Artificial Intelligence: Keeping the Human in HR

The first human resources department was created in 1901 by the National Cash Register Company. It was formed after a personnel strike and was basically a defensive branch of the organization meant to fend off risks. The department was responsible for record keeping, employee safety, payroll, and handling grievances.

Today, the role of HR professionals has expanded exponentially to include a wide array of duties, including:

  • Hiring, transferring, promoting, and terminating employees
  • Maintaining and explaining human resources policies, procedures, and laws
  • Processing new hire paperwork
  • Informing applicants of job duties, responsibilities, benefits, working conditions, promotion opportunities, etc.
  • Addressing complaints or harassment allegations
  • Managing the hiring process, such as posting job listings, reviewing resumes, performing interviews, handling background checks, and so on

Beyond these regular tasks, a company may have on staff an HR Specialist responsible for additional duties such as workforce planning, training and development, compensation analysis, employee performance and improvement planning, employee and labor relations, and risk management.

Artificial Intelligence

Many of HR’s responsibilities are routine processes, which is part of the reason that artificial intelligence (AI) is discussed so often within the field. Turning over these rote activities to AI means freeing up our HR professionals for more intensive activities which can improve employee/employer relationships, increase learning and growth, and ensure that success is within reach of each individual worker as well as the organization itself.

Recruiting, for example, involves an excessive amount of time simply sifting through resumes. Finding the right candidate can seem like an endless cycle of reading resumes, interviewing candidates, and performing background checks – all of which may never uncover a true match for the role.

According to a study by The Ladders, hiring managers and recruiters only spend six seconds looking at each resume. Using an eye tracking technique, evidence shows that professional recruiters were primarily weeding out job hoppers, focusing on whether the applicant meets educational requirements, and determining a candidate’s career progression. “It’s a snap decision,” says Will Evans, head of user experience at The Ladders. Evans was also responsible for the study.

A full-page resume, when done right, can be a fount of information for a potential employer. Yet recruiters are spending a mere six seconds reviewing that resource. And with the sheer quantity of candidates, it seems unlikely that they could ever truly benefit from the full content available in each resume they receive. At least not if they intend on hiring a new employee in a reasonable timeframe. However, with the help of AI, HR professionals can reduce a pile of resumes to a short list of matches for the role in a matter of minutes.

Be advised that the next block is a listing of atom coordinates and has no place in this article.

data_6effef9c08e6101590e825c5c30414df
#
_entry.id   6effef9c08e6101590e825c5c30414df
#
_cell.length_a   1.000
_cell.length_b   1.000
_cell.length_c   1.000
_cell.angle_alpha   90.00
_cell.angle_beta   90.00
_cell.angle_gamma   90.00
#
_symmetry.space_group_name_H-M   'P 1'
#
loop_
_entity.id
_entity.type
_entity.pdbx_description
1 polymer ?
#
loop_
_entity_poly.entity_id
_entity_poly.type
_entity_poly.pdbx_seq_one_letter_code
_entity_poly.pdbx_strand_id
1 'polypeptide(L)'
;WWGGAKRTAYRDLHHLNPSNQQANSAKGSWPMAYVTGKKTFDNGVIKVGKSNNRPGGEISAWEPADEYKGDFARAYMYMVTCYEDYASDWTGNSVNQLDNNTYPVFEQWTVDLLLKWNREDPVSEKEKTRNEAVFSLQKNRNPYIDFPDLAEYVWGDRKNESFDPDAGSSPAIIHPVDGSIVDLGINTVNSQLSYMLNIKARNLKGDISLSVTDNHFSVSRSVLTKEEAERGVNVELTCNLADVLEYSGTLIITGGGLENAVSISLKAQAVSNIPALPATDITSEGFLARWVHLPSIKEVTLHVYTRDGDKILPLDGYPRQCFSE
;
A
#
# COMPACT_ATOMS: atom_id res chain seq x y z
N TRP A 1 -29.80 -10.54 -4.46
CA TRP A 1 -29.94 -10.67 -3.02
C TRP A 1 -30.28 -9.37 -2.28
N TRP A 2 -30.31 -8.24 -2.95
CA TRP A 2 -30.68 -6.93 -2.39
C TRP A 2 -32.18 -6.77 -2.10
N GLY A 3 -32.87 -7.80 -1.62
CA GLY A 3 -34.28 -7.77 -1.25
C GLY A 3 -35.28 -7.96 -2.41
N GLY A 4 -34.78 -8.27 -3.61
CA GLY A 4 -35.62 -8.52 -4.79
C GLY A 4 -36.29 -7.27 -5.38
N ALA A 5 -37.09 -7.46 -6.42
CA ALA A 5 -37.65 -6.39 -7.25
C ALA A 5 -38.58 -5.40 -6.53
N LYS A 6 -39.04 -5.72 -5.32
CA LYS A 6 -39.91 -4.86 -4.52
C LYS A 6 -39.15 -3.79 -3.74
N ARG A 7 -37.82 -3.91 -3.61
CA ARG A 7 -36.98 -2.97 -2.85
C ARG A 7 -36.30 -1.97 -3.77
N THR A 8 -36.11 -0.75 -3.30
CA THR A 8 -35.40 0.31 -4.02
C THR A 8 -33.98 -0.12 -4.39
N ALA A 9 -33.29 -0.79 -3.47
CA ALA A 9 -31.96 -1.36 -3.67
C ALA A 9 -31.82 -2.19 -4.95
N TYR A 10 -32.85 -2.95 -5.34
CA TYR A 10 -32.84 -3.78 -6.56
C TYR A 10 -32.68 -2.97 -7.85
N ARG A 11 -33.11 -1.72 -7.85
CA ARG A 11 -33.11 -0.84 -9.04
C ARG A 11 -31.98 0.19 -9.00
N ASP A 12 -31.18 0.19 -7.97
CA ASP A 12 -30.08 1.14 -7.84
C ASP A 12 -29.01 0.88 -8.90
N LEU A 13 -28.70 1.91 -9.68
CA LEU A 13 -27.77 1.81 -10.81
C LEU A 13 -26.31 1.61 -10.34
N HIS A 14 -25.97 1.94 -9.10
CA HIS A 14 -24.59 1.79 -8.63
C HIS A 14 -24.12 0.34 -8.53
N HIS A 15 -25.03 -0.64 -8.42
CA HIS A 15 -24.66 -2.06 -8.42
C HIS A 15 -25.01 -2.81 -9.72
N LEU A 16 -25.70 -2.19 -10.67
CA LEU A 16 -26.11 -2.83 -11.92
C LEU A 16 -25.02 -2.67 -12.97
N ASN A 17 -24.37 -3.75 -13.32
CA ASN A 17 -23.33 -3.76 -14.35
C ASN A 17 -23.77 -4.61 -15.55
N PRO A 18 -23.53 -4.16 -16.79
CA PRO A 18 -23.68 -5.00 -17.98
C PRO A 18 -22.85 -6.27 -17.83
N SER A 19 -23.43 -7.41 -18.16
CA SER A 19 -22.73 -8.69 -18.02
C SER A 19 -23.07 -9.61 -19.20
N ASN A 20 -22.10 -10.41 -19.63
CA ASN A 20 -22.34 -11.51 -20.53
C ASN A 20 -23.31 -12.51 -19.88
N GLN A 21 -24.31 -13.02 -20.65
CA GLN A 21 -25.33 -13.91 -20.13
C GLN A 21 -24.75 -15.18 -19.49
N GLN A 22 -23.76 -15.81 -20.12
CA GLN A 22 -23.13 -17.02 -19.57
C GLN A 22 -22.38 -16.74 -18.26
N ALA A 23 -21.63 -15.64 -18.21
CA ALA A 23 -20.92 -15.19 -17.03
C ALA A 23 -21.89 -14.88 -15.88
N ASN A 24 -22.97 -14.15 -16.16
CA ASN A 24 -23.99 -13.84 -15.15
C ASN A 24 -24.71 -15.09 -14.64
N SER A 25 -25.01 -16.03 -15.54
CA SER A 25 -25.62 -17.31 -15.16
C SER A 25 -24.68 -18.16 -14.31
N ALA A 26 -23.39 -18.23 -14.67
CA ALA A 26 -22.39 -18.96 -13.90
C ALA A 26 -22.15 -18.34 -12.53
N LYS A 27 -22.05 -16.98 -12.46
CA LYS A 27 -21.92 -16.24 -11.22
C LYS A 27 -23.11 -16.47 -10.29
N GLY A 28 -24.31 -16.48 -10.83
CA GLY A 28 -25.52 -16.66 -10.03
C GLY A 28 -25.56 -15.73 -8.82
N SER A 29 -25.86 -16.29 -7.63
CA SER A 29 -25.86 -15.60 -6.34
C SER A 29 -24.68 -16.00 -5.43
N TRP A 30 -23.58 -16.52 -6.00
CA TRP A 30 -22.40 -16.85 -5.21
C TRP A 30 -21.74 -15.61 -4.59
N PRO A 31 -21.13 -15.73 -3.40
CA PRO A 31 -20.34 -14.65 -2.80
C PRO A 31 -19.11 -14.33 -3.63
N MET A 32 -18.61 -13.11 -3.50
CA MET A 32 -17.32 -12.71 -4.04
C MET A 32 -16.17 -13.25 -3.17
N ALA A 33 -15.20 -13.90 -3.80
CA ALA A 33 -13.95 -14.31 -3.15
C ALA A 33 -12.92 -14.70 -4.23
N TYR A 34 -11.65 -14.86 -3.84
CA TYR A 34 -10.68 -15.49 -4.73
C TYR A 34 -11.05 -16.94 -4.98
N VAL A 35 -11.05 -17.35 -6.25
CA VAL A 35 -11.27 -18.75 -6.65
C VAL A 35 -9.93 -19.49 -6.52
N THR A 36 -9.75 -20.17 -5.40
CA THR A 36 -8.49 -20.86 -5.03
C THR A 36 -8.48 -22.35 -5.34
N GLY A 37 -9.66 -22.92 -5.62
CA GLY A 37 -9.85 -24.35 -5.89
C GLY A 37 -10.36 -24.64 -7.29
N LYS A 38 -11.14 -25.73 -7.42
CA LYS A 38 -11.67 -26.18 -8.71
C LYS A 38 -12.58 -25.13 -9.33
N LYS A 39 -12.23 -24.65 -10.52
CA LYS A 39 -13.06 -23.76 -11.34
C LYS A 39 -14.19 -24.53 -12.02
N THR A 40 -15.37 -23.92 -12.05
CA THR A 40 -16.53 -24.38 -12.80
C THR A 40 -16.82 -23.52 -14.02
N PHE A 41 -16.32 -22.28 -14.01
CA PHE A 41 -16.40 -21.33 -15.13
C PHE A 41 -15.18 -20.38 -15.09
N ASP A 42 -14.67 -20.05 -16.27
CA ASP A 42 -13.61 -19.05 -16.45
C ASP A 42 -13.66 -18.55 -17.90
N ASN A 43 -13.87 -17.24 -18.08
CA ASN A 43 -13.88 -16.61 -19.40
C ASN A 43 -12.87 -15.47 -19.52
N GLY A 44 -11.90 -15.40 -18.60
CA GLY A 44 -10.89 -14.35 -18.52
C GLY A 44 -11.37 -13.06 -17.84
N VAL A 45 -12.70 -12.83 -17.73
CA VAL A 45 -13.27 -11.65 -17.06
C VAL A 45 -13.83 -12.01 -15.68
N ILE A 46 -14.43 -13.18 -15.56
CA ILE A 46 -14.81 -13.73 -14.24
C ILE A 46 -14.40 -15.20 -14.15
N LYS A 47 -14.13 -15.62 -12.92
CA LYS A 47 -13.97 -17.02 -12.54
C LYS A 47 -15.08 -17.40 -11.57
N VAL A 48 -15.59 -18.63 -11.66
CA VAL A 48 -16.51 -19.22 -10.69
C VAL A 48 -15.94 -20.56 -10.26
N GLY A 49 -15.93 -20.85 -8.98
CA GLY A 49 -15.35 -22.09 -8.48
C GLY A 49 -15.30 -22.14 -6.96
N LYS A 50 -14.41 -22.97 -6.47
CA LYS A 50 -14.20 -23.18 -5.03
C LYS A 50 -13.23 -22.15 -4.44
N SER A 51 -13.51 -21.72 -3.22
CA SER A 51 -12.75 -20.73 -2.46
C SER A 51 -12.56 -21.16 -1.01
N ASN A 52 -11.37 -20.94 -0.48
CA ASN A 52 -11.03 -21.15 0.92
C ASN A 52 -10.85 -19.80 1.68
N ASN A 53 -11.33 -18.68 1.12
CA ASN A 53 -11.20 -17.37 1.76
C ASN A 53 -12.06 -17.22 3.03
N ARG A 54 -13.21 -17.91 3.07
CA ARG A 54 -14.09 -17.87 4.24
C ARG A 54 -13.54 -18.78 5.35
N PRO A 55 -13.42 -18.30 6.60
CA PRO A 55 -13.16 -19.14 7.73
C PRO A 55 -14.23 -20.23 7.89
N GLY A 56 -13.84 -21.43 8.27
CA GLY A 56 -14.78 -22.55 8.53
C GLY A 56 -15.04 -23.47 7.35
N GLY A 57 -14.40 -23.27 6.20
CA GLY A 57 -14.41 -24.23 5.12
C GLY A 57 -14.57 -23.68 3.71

Beyond the resume, AI helps with other recruitment activities, including assessing a candidate’s online presence, matching him or her to the company culture, and ensuring an overall fit with the role.

“AI offers a host of new capabilities for HR departments, such as decoding video interviews to determine cognitive ability, identifying workers’ career options, and training managers to improve their leadership skills,” says Richard Coombes, Deloitte’s leader of HR transformation. “It also gives HR teams the opportunity to offer an always-on, personalized, concierge-type service to their organizations, which would not otherwise be viable.”

Keeping the Human in HR

Artificial intelligence offers a myriad of capabilities that can improve results and speed up processes in the HR department. It can:

  • Review resumes faster, decreasing time to hire
  • Increase productivity and retention by hiring more qualified candidates
  • Reduce hiring biases
  • Improve onboarding from managing paperwork to answering new hire questions
  • Write improved job descriptions for open roles
  • Improve employee engagement by scheduling meetings and coaching employees
  • Increase efficiency and save time for HR professionals

Sure, AI can take on a lot of tasks formerly handled by the HR department, but AI can’t replace HR employees entirely. AI manages tasks which center around data processing or repetition. It can improve both speed and accuracy of such activities, making it a highly effective tool for HR departments. However, it cannot replace the “human” side of human resources.

HR managers know their employees and understand the company in ways that cannot be machine taught. They are capable of reviewing the resumes of a select few candidates and performing face-to-face interviews in order to determine the best fit in the organization. They can personally recommend specific classes, training sessions, or team-building activities to improve employee engagement.

With AI involved in the department, HR members can grow in the personalized opportunities within the role, shaping company culture and brand, better understanding employees’ needs, and addressing potential issues in the workplace. AI can improve HR functions in ways that humans cannot. But a computer – regardless of its programming – cannot take over the role of the HR department; it only makes it more manageable – and more intelligent.

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